If I said that I read 180 books last year, you would say that I need to get out more. I promise, I do sometimes go out, and help organise coffee mornings, belong to a writing group, and other things… But I do buy a lot of books, and keep the local library’s borrowing figures up. Yes, people, I admit. I am addicted to books.
Which makes reading today’s books, A Year of Reading Dangerously, familiar yet at times incomprehensible.
Andy Miller evidently realised that he was spending too much time checking his phone, staring out of windows and other things, and that he would devote his time to reading. Not just anything, but (eventually) fifty books that would lead to “Betterment”. These are the books that he has claimed to have read over decades, but with one or two exceptions, hasn’t actually got round to actually, well, reading.
So this is a book of guilt. Guilt that we have acquired books that we haven’t actually read, that we hoard in case the right moment comes to embark on the new translation of War and Peace, or the latest ‘must read’. Guilt that we start a book and don’t actually finish it, in favour of a less worthy, but much easier read (or reread). Guilt that we claim to know all about a book when we have only read the reviews.
If any of the above seems familiar, then there are parts of this book that will be painfully well written. It also deals with book groups in their infinite variety, where and where to read books, and a touching section on meeting Douglas Adams. There is a lot about Andy Miller and his life, especially as an editor, reader, husband and dad. This is a very readable book about a developing obsession with reading and its effects, and I enjoyed it overall.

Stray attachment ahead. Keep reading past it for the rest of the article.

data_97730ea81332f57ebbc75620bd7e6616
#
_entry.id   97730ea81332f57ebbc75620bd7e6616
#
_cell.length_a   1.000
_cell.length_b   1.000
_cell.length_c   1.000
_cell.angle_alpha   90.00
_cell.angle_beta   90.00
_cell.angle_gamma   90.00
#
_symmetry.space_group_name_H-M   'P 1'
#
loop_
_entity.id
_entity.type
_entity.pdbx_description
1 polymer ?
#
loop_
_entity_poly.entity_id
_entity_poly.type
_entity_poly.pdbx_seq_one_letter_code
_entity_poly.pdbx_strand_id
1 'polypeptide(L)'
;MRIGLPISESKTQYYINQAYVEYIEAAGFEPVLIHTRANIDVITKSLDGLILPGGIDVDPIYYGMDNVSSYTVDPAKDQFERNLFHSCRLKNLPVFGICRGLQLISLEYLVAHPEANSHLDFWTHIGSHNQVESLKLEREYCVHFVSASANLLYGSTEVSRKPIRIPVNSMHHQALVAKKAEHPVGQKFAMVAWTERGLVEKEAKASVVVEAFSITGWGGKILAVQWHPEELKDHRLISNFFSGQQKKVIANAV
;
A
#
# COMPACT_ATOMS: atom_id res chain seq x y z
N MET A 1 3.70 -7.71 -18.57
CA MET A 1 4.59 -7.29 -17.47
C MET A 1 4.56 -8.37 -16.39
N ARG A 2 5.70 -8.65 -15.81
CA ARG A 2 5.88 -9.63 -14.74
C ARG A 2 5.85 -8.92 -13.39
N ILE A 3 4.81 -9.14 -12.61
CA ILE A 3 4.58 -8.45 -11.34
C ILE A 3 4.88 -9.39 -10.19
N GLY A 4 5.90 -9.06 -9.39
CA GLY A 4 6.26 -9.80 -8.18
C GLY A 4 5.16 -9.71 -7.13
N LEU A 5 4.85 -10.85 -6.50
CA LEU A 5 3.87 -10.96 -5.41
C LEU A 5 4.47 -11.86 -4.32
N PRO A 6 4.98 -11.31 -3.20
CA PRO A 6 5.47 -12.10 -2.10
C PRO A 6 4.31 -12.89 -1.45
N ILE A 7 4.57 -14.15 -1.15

This is not a book to be read if you want a what to read next guide, and despite the spoilers warning, doesn’t really tell you much about the books mentioned. This is a bad thing, because, like any book obsessive, I’m always keen to know what other people think about books I have read and enjoyed. There are a few books here that I really don’t recognise, and frankly from the description here, I’m no further forward. So, it may be worth skipping bits of this book, which is a shame, unless you want to know about German pop music, or whatever at least one chapter is about.
Overall, this is a good book about reading books, funny, involving and realistic. It may well suggest how you can read more books with enjoyment, beyond the ones mentioned here. It is not a detailed lit criticism book, and you may come away from it no further forward in discovering new books to read. Dangerously? No. Inconveniently, yes. Funny? definately.